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Terms in this set (29)
causative agent of tuberculosis
an old-fashioned term for tuberculosis - because the patient was "consumed" by the disease and lost weight and became thinner and thinner
How is Mycobacterium tuberculosis transmitted?
airborne droplets - and the infectious dose is quite low, probably because of the slow-growing nature of Mycobacterium, its waxy coat, and its ability to survive for long periods of time in a dormant state
How is Mycobacterium leprae transmitted?
believed to be airborne droplets (like M.tuberculosis) - and similar to TB, only after long close contact with an infected person
waxy coat advantage for M.tuberculosis
avoiding phagocytosis by our white blood cells because of this virulence factor.
Location of M.tuberculosis infection in the lungs
within the alveolar macrophages
collagen fibers produced by fibroblasts and lymphocytes in order to wall off the macrophages that are infected with M.tuberculosis
non-infectious, does not cause disease, occurs in 90% of infected people
M.tuberculosis in these cases is walled off by granulomas and dormant within the macrophages.
causes tuberculosis; requires acid-fast stain, (weakly) Gram positive rod with a very waxy coat
active tuberculosis symptoms
progressive fatigue, weight loss, low-grade fever, night sweats, cough, bloody sputum
Lymphocyte role in fighting TB
Helper T cells are activated, plasma cells make antibodies, memory cells are produced.
These circulating antibodies help keep Mycobacterium dormant within the macrophage.
tuberculosis skin test, Mantoux test, purified protein derivative (PPD) test
1. proteins from M. tuberculosis are injected under the skin
2. skin is checked for immune reaction 48-72 hours later.
3. the 2-step test requires the procedure to be done again 2 weeks later (Skagit Valley College and most CNA programs in Washington require the 2-step TB test)
Why is a 2-step TB test done?
To identify individuals that had the infection very long ago.
Very long ago infections may no longer have T cell reactivity to the bacteria proteins. The initial test "revives" the T cell population; the second test will have a positive reaction.
Basically, the first test is like a "booster" to adaptive immunity to uncover a previous infection.
Positive TB X-ray situations (granulomas visible)
Positive TB skin test situations
*previous infection of TB
*having been vaccinated to TB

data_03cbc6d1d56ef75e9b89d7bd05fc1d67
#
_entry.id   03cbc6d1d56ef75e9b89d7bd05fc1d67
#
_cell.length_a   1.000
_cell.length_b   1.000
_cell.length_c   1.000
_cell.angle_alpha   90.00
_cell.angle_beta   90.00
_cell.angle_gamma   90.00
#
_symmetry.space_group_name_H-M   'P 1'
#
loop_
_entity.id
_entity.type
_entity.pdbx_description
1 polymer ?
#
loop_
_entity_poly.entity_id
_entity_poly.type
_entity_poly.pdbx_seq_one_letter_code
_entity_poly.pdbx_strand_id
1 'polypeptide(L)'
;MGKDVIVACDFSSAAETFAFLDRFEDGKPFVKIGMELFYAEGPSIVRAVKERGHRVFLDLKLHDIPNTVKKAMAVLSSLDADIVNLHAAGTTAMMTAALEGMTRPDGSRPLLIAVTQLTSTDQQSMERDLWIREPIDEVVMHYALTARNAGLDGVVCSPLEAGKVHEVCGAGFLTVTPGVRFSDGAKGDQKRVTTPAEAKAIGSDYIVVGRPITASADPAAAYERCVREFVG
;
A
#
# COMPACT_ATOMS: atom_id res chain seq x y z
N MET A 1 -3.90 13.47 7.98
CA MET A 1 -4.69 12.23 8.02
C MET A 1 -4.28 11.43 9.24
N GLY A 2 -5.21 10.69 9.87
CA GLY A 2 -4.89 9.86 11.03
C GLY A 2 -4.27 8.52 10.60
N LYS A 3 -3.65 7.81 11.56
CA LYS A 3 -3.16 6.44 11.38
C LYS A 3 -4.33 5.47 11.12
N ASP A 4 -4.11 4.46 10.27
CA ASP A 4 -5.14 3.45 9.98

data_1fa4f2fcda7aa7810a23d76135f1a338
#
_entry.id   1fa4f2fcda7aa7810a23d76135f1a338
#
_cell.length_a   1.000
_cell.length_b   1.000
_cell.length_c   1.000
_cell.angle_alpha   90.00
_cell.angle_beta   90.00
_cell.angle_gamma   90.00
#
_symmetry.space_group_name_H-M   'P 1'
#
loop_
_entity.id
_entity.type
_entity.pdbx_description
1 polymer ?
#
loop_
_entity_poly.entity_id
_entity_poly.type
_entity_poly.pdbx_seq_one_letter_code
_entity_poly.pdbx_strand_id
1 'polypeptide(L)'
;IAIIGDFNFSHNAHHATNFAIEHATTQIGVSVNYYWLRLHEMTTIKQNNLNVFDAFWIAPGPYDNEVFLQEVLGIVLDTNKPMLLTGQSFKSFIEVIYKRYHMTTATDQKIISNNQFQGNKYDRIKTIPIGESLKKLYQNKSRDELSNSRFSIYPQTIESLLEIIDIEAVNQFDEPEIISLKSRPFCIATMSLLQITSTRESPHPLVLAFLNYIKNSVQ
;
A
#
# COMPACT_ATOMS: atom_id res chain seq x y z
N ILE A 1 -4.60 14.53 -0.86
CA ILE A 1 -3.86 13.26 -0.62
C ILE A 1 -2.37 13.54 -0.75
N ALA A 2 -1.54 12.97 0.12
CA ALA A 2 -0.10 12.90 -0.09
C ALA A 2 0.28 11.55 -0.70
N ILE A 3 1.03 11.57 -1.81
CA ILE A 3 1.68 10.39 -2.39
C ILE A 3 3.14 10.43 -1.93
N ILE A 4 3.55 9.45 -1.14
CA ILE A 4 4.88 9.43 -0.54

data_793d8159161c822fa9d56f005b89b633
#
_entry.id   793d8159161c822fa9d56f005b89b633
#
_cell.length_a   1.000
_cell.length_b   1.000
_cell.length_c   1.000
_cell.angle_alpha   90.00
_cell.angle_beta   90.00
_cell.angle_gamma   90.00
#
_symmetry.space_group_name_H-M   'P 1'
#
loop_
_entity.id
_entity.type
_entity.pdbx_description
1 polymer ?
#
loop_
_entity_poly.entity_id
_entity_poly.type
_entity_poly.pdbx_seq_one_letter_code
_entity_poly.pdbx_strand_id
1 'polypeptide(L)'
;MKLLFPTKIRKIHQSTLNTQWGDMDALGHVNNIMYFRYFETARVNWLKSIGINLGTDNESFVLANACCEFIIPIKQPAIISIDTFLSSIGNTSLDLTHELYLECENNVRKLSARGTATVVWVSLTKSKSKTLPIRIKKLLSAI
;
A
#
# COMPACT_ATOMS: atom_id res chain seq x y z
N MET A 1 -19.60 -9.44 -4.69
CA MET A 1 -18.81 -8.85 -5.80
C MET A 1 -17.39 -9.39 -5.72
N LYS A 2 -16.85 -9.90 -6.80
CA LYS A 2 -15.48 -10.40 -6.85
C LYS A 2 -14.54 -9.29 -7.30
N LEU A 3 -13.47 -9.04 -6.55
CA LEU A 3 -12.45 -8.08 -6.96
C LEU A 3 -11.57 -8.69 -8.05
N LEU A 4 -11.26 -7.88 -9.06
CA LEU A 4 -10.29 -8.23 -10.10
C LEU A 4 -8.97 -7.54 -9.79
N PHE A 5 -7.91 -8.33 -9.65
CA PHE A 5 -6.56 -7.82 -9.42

TB Blood Test situations
*best in those that have been vaccinated to TB because they will result in false positives on the skin test.
*measures cytokines released by T cells that stimulate macrophages to become more adept at killing intracellular pathogens (such as Mycobacterium!)
False positive result
result that comes back positive when in reality it is not.
False negative result
result that comes back negative when in reality it is positive
mucous secretion from the lungs, bronchi, and trachea expelled through the mouth
Sputum Test for TB
Sputum is cultured on agar to promote growth of M.tuberculosis. Because it is so slow growing, it can take up to 8 weeks to confirm positive result.
M.tuberculosis oxygen requirements
Obligate aerobe - loves the lungs!
Clostridium oxygen requirements
Obligate anaerobe - can't tolerate oxygen!
Pros and cons of Mycobacterium slow growth (for us)
Pro - the disease is very slow progressing
Con - the slow mitotic rate makes it harder to illicit a strong immune response. Easier for it to hide from our immune system.
Hyperimmune response versus hypoimmune response in responding to Mycobacterium infection
Too MUCH response - so much cellular damage allows the bacteria to spread more easily
Too LITTLE response - the bacteria can grow and spread without inhibition
The best response is appropriate without being excessive. This will either successfully remove the bacteria from the body, or force it into decades of latency.
A skin and nerve disease that causes open sores on the body and can lead to serious complications and death - caused Mycobacterium leprae
Mode of action of TB antibiotics
prevent the dividing Mycobacterium from building its mycolic waxy coat
Why do abx have to be taken so long for TB?
Because the bacteria divides So. Slowly. It takes a long time to have a significant impact on the population of bacteria.
Why does leprosy mostly affect extremities?
Because Mycobacterium leprae is an obligate aerobe.
Other forms of TB
TB may spread to any other organ, although commonly to the skin, the kidneys, or the bones.
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